The National Innovation and Science Agenda seeks to ensure that Australian businesses have the resources necessary to embrace technological development.
Disruptive tech startups are here to stay, and are likely to remain an important part of Australia’s IT industry, thanks to a new round of government support.
This recent display of support represents a commitment to the country’s innovation economy. As small, agile tech companies continue to prove their worth on the international stage, it’s important that people around Australia are confident in their ability to form their own tech businesses and find success in the industry.
The aim of the investment is to encourage innovation nationwide, ensuring Australian businesses have access to the resources and personnel necessary to adapt to changing technology trends and compete on a global scale.
What’s the focus of the innovation statement?
Dubbed The National Innovation and Science Agenda, the initiative is will help make Australian businesses more responsive to emerging technology while also encouraging science, technology, engineering and mathematics (STEM) skills in the next generation of IT candidates.
The agenda acknowledges there are a range of variables that contribute to a thriving startup scene. Not only do jobseekers need to be able to approach the industry with confidence, there also needs to be significant interest from venture capitalists and other members of the private sector.
While startups are often able to quickly latch onto innovative ideas and emerging technology – or create their own – they can be limited financially without external investment. Supporting the minds of charismatic startup founders with a renewed focus on private investment creates the perfect combination of cutting-edge ideas and the capital necessary to make them a reality.
According to Minister for Industry, Innovation and Science Christopher Pyne, it’s also important to make the research and development process more appealing to investors to create a commercial link.
“Improving funding incentives and fast-tracking collaborative research grants will encourage universities to partner with industry; and a new CRC round will open in February 2016,” he explained.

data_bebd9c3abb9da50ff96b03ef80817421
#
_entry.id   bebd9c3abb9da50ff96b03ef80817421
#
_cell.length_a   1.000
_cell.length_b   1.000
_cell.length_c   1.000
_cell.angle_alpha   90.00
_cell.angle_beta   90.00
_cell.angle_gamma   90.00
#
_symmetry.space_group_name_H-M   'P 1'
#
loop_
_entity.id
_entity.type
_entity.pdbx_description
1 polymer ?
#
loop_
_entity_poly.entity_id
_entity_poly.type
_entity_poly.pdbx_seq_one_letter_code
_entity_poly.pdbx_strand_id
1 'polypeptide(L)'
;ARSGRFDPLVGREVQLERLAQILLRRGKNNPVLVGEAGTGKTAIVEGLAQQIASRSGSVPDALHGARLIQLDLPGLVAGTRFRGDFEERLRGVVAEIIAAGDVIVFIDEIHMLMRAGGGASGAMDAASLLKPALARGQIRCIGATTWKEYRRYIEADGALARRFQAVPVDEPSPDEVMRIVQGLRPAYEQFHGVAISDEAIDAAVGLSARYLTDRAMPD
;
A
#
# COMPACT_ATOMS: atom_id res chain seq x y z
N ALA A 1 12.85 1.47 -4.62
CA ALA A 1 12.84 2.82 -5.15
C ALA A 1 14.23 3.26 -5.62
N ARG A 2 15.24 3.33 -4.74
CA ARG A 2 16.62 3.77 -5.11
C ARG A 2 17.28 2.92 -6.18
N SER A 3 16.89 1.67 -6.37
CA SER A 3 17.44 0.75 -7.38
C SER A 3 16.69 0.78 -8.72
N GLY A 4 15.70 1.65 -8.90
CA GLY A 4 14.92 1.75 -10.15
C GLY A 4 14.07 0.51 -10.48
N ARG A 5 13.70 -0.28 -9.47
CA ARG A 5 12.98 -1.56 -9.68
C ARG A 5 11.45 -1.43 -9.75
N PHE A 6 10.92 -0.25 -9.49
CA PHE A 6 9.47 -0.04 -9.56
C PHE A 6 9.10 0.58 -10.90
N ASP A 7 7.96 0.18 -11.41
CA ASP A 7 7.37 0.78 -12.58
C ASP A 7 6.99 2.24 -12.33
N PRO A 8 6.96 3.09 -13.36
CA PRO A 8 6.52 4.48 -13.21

“We will provide long-term funding certainty for the critical national research infrastructure needed for cutting-edge science and to retain our top scientific talent.”
Startups demand government attention
Startups boast a number of key differences to their larger counterparts. Most notably, they’re much more agile, and can often respond to the trends defining their respective industries more effectively – or even be leaders for new developments.
In line with The National Innovation and Science Agenda is an initiative backed by the Commonwealth Scientific and Industrial Research Organisation (CSIRO) that will fund startup opportunities that are able to link scientific research with commercial development. So far, the government has pledged $70 million to be invested over the next 10 years.
With the aid of private sector involvement, CSIRO is hoping to expand this fund to $200 million in an attempt to take the financial risk out of scientific research and development.
CSIRO Chief Executive Dr Larry Marshall is confident the funding will create an essential link between scientific development and commercial applications, hopefully encouraging more young Australians to pursue STEM skills in the process.
“This commitment will enable us to get some of our great science to market much more rapidly,” he explained “Having a fund focused and administered close to the sources of invention and research is ideal for generating the innovation Australia needs.”
“The fund will bring intense focus to high growth potential opportunities and at the pace that markets demand.”
Naturally, these investments will match emerging technology, scientific know how and a commercial focus to allow Australian startups to foster a community that operates on the cutting edge.
Technology supports innovation
While there’s more to innovation than just new technology, the various digital developments occupying Australia are heavily entrenched in new hardware, software and other supporting products.
A key component of The National Innovation and Science Agenda involves promoting the cause for innovation and technological development within the public sector. Importantly, the government wants to open the doors to startups that wish to provide products and services to this sector, effectively giving them a new market to sell to.
The Digital Marketplace will act as a hub for these interactions, and increase the amount of locally sourced products and services used to support the Australian public sector. With the government spending $5 billion on IT procurement each year, this marketplace represents a valuable source of income for new startups.
This is intended to provide benefits for more than just the businesses that supply goods or services. By embracing the products and services offered by the country’s high-performing startups, the public sector gains a better chance of also becoming more innovative.
The government is also intending the investment to result in a more data-driven economy. As the influence of analytics continues to grow, businesses need to be able to leverage this information and adjust their operations accordingly.
Ultimately, The National Innovation and Science Agenda intends to ensure Australia is competitive on the global technology stage, and acknowledges the role that startups and their participants play in achieving this.